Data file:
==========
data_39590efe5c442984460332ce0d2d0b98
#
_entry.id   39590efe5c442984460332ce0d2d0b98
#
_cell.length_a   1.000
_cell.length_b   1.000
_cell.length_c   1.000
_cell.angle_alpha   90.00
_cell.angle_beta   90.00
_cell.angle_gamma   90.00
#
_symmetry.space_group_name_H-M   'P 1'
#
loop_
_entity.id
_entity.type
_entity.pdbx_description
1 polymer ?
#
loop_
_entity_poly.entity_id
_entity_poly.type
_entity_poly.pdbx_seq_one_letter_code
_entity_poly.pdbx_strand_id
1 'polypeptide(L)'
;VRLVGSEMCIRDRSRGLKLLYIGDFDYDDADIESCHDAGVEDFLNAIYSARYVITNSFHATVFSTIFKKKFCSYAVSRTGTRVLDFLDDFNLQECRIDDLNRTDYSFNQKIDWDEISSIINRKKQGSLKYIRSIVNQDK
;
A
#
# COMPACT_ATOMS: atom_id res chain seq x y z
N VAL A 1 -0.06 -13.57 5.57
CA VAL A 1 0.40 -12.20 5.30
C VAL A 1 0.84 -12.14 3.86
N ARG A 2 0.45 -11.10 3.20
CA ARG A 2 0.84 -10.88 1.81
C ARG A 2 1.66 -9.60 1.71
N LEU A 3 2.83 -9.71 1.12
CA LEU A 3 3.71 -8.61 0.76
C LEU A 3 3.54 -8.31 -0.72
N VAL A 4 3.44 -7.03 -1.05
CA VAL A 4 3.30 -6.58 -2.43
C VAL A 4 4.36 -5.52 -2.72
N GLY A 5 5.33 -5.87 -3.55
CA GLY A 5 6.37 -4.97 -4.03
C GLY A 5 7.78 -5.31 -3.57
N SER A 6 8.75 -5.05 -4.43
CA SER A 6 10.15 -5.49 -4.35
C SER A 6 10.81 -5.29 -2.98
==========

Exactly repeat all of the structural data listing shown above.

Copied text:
data_39590efe5c442984460332ce0d2d0b98
#
_entry.id   39590efe5c442984460332ce0d2d0b98
#
_cell.length_a   1.000
_cell.length_b   1.000
_cell.length_c   1.000
_cell.angle_alpha   90.00
_cell.angle_beta   90.00
_cell.angle_gamma   90.00
#
_symmetry.space_group_name_H-M   'P 1'
#
loop_
_entity.id
_entity.type
_entity.pdbx_description
1 polymer ?
#
loop_
_entity_poly.entity_id
_entity_poly.type
_entity_poly.pdbx_seq_one_letter_code
_entity_poly.pdbx_strand_id
1 'polypeptide(L)'
;VRLVGSEMCIRDRSRGLKLLYIGDFDYDDADIESCHDAGVEDFLNAIYSARYVITNSFHATVFSTIFKKKFCSYAVSRTGTRVLDFLDDFNLQECRIDDLNRTDYSFNQKIDWDEISSIINRKKQGSLKYIRSIVNQDK
;
A
#
# COMPACT_ATOMS: atom_id res chain seq x y z
N VAL A 1 -0.06 -13.57 5.57
CA VAL A 1 0.40 -12.20 5.30
C VAL A 1 0.84 -12.14 3.86
N ARG A 2 0.45 -11.10 3.20
CA ARG A 2 0.84 -10.88 1.81
C ARG A 2 1.66 -9.60 1.71
N LEU A 3 2.83 -9.71 1.12
CA LEU A 3 3.71 -8.61 0.76
C LEU A 3 3.54 -8.31 -0.72
N VAL A 4 3.44 -7.03 -1.05
CA VAL A 4 3.30 -6.58 -2.43
C VAL A 4 4.36 -5.52 -2.72
N GLY A 5 5.33 -5.87 -3.55
CA GLY A 5 6.37 -4.97 -4.03
C GLY A 5 7.78 -5.31 -3.57
N SER A 6 8.75 -5.05 -4.43
CA SER A 6 10.15 -5.49 -4.35
C SER A 6 10.81 -5.29 -2.98